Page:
Galvanic Series (Scale of Nobility)
Whenever different metals are positioned in an electrolyte within close proximity to one another preferential corrosion becomes an important factor to be aware of. Galvanic corrosion typically attacks junction areas of dissimilar metals and occurs when the following three conditions are met.
- Condition 1: Metals must have a galvanic incompatibility (voltage difference - see below table).
- Condition 2: An electrolyte must be present (water is a good example).
- Condition 3: There must be an electrical conducting path between the metals.
The galvanic series chart below shows metals and their electrochemical voltage range (relative activity in flowing sea water). A typical rule of thumb is that voltage differences of 0.2 Volts or more suggest a galvanic corrosion risk. Generally speaking the further apart the metals in the galvanic series the greater the risk of corrosion, with the metal being of least noble (Anodic) class typically corroding.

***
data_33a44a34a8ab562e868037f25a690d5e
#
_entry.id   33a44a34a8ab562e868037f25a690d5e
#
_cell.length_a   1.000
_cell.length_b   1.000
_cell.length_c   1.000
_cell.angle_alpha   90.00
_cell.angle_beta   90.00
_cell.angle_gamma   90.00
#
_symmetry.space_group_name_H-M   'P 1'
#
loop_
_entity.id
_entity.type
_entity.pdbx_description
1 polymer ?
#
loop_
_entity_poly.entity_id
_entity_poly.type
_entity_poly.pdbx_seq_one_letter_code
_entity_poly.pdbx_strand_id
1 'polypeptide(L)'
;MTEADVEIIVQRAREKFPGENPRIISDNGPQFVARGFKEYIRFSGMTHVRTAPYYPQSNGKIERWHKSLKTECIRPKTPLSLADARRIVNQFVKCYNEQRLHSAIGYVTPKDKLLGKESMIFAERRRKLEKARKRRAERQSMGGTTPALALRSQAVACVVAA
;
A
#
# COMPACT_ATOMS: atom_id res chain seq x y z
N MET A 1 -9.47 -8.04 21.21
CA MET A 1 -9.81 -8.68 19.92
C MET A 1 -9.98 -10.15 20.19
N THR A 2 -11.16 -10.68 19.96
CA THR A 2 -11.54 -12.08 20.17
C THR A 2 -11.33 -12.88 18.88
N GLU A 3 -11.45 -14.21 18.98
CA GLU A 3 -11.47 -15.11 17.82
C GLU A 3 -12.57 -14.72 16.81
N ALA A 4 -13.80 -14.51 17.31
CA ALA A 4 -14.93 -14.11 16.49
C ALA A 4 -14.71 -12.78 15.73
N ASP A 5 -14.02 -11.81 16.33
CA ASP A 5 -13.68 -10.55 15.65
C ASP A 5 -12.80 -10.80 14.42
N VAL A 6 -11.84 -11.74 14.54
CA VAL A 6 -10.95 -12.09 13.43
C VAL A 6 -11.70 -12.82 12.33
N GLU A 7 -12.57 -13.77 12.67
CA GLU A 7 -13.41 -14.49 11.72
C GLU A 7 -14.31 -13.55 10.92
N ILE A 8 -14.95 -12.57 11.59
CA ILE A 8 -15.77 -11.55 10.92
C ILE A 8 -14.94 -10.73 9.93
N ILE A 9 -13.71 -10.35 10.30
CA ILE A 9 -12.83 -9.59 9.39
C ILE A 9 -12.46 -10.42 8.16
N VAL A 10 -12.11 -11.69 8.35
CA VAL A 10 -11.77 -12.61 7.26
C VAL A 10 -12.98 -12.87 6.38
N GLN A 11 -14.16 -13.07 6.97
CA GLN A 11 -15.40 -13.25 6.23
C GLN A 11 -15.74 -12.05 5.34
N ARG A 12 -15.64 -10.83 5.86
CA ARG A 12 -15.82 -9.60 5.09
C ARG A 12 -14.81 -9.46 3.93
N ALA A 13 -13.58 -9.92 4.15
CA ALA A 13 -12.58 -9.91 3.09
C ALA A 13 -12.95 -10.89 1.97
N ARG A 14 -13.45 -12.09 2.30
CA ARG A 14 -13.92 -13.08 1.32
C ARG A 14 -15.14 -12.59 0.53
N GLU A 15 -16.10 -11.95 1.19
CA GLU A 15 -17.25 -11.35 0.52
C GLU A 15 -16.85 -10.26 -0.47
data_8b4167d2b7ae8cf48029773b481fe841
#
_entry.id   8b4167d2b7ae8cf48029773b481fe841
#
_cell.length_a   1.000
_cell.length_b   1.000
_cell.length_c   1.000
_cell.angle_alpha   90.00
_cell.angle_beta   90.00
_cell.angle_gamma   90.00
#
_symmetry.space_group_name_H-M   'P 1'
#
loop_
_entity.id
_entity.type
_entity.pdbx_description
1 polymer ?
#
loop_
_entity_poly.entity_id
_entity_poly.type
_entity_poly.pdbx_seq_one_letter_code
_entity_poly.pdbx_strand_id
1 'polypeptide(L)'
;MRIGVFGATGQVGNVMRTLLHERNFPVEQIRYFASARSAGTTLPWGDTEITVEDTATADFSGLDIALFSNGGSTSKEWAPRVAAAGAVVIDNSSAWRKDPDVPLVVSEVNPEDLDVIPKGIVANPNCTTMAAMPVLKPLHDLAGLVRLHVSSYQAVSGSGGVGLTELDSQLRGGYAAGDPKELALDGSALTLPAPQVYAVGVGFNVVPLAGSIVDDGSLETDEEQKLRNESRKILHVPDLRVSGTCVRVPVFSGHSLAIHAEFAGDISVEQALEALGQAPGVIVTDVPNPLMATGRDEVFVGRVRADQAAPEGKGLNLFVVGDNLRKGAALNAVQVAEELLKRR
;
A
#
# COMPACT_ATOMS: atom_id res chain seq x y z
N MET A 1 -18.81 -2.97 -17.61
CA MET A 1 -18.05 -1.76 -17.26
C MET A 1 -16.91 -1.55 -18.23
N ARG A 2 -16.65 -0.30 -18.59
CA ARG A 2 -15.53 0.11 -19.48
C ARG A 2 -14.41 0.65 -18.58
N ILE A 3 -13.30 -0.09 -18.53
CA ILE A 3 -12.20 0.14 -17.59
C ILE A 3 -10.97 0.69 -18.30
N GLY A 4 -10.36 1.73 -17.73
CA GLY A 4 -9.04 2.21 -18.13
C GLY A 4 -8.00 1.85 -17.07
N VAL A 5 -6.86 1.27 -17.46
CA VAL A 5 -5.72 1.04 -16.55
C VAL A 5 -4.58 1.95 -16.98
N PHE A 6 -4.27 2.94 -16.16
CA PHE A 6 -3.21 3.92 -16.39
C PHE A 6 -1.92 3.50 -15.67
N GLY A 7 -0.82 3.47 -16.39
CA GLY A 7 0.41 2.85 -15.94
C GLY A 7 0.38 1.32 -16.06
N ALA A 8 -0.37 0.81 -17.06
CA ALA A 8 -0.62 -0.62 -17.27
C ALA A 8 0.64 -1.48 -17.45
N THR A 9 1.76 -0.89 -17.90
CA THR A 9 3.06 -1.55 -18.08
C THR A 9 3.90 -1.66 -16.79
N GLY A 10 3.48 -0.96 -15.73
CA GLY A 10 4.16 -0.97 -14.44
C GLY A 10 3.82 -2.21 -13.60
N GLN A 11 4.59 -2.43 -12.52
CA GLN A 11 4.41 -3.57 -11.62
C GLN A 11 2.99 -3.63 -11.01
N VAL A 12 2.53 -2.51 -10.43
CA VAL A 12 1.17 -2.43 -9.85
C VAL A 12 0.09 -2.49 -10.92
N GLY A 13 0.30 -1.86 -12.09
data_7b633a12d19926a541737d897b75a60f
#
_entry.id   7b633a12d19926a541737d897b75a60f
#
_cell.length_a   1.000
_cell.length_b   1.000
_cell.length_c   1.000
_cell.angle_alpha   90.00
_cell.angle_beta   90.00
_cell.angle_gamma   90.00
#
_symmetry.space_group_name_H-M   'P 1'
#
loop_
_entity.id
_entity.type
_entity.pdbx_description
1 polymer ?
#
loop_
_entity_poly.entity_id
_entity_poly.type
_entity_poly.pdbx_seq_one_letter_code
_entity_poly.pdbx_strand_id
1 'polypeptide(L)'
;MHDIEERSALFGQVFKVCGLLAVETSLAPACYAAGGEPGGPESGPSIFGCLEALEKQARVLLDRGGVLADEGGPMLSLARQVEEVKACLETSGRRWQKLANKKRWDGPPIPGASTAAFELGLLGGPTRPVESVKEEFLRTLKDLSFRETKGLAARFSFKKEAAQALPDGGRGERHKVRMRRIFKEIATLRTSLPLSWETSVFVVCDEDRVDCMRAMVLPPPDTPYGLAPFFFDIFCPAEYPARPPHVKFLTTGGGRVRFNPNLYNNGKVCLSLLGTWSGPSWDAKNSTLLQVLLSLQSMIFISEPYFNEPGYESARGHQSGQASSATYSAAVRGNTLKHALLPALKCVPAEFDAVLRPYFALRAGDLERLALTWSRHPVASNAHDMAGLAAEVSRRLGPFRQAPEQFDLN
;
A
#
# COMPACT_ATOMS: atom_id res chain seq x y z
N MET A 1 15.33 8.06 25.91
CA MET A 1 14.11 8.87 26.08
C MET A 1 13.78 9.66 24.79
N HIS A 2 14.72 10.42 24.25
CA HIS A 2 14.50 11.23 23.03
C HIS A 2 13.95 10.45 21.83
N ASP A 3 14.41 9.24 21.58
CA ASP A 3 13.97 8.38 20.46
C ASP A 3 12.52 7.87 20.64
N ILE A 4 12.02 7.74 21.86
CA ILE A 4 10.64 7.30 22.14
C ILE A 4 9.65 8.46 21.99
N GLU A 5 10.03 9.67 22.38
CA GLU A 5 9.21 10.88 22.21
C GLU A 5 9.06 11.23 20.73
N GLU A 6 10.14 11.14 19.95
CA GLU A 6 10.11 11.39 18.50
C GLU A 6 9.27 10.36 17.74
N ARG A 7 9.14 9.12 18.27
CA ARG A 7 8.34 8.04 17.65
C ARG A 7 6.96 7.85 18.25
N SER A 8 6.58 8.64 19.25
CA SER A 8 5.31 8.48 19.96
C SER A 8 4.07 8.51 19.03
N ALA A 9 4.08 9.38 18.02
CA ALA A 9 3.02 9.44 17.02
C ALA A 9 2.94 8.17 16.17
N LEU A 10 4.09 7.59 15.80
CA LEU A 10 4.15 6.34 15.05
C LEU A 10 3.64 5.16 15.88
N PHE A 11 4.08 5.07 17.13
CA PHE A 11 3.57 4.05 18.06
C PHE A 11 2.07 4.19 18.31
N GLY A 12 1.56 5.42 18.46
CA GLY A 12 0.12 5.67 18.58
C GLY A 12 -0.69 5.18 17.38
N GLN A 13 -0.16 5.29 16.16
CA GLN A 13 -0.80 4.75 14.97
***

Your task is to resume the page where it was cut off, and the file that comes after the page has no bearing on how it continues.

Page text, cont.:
It should be noted that although stainless steels are generally in the more noble or cathodic region in the series, studies have shown that stainless steels exhibit a different voltage range in crevices or stagnant and poorly aerated water (these values are shown in brackets).
Galvanic Corrosion Risk
The below table can be used as a quick guide to select compatible metals. Where two materials meet in a green region the corrosion potential can be thought of negligible, meaning, a good combination. Materials that meet in the red zone however should be avoided or used with caution.